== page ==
(MENAFN - Arab News) The UN-Arab League peace envoy to Syria Kofi Annan has received the Assad regime's response to his six-point proposal, but he is yet to disclose the content of this response.
Likewise, we do not know whether the reply this time came in a written form, or if it was a "no-paper" response, as the tyrant's regime has done in the past, but nevertheless is this a cause for optimism as some believe?
I do not think so. Any regime that accuses the CNN television station of being behind the bombing of a pipeline in Syria cannot be relied on for any logical solutions; the Assad regime simply wants to buy time as usual. Now we see the Assad regime turning Syria into a mass prison, where those under the age of 42 are prevented from leaving the country. It seems that the tyrant's prisons are now overflowing, and likewise the stadiums and schools where the Syrians are also being detained. The regime can no longer find any additional detention centers to suppress the Syrians, and so it has set out to transform Syria into one gigantic prison. How, after all this, can we rely on Annan's mission?
Throughout the entire first year of the revolution, the Assad regime did not provide any evidence that it actually understood what was happening on the ground; the regime believed that murder and intimidation were the solutions.
Thus there is no hope of the regime cooperating with Kofi Annan's mission, described by Russia as the last chance before Syria descends into civil war. The reality is that there is a war already taking place on the ground, but it is not a civil war, it is a war being waged by a heavily-armed criminal regime, supported by Russia and Tehran, with the sole aim of suppressing the Syrians uprising against it. Thus we must not rely on Annan's mission, and this is not because I am skeptical towards it, but rather because the Assad regime cannot meet its requirements. Nothing can bring a solution to Syria today except the departure of the Assad regime, anything other than this is a waste of time and lives, and endangers the future of Syria.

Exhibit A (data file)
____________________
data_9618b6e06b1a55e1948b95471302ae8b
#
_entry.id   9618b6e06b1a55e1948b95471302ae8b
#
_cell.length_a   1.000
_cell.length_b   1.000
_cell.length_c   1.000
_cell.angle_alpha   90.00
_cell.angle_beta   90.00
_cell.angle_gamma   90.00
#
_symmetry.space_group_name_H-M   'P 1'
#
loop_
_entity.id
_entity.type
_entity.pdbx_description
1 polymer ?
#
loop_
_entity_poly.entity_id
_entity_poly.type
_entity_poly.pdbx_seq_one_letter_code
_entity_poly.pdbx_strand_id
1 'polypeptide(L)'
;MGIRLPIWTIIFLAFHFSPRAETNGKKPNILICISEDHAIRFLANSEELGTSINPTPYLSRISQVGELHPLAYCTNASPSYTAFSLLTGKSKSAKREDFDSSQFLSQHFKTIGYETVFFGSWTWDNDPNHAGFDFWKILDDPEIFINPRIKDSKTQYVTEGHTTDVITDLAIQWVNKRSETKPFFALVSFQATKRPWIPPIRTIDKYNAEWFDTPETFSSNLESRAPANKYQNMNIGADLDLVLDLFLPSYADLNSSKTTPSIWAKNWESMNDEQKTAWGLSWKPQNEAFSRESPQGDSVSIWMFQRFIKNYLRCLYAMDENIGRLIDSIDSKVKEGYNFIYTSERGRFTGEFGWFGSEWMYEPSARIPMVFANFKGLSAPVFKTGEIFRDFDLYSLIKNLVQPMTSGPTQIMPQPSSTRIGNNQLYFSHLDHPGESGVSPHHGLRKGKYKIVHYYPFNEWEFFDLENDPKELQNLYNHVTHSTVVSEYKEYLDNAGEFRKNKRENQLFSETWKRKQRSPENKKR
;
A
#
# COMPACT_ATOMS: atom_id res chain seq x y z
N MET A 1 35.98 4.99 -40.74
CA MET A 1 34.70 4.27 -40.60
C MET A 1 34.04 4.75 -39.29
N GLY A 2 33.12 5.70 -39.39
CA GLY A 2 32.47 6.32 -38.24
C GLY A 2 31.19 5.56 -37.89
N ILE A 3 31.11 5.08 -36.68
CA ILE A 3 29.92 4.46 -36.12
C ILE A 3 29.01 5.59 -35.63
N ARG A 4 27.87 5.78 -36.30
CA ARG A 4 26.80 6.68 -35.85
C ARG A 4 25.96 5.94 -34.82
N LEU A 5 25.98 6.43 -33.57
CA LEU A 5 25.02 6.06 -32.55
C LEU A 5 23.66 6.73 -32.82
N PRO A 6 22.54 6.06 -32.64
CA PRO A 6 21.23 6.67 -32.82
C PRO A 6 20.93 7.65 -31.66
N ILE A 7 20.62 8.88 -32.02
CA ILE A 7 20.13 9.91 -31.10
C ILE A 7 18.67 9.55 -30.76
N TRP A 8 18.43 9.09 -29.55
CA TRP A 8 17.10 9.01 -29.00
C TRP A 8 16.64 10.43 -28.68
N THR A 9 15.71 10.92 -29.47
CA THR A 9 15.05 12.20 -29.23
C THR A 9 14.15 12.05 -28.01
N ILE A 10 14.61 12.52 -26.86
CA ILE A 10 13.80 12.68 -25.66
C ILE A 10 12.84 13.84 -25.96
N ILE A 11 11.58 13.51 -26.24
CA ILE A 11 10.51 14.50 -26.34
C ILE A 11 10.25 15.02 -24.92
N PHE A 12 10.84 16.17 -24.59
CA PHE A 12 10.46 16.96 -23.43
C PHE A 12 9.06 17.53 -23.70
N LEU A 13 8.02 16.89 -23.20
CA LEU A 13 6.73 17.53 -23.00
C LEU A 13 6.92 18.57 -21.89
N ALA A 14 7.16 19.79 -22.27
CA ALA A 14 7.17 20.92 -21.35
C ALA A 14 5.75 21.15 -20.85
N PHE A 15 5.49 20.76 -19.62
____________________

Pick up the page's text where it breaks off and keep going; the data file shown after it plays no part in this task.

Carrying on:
The Assad regime today does not seek to resolve the crisis, but rather to eliminate it with its security forces. However, it is not capable of doing so, despite the Free Syrian Army's relatively weak arsenal of weapons. It is noticeable that every time the regime announces that it is in control of a Syrian city, we find that this city soon becomes the subject of shelling and bombardments, meaning that the regime has actually lost control of large parts of the country.
Hence the Assad regime's response is not important, and neither is what Moscow says, what is important here is what is happening on the ground, where the reality is taking shape and matters are being resolved.
We cannot rely on Annan's mission when killings, shelling, starvation and humiliation are part of the Syrians' daily life, and have been for more than an entire year.
How can we rely on Annan's mission when forced displacement continues in Homs, in a manner that makes the observer wonder whether this is the plan to organize the Alawite state that many are talking about?
Hence we can say that whether or not the Assad regime responded to Annan's plan, this is all part of Bashar Assad's process of buying time, and prolonging the Syrians' suffering. Therefore, the best way to maintain the Syrian entity is to accelerate the departure of the tyrant of Damascus.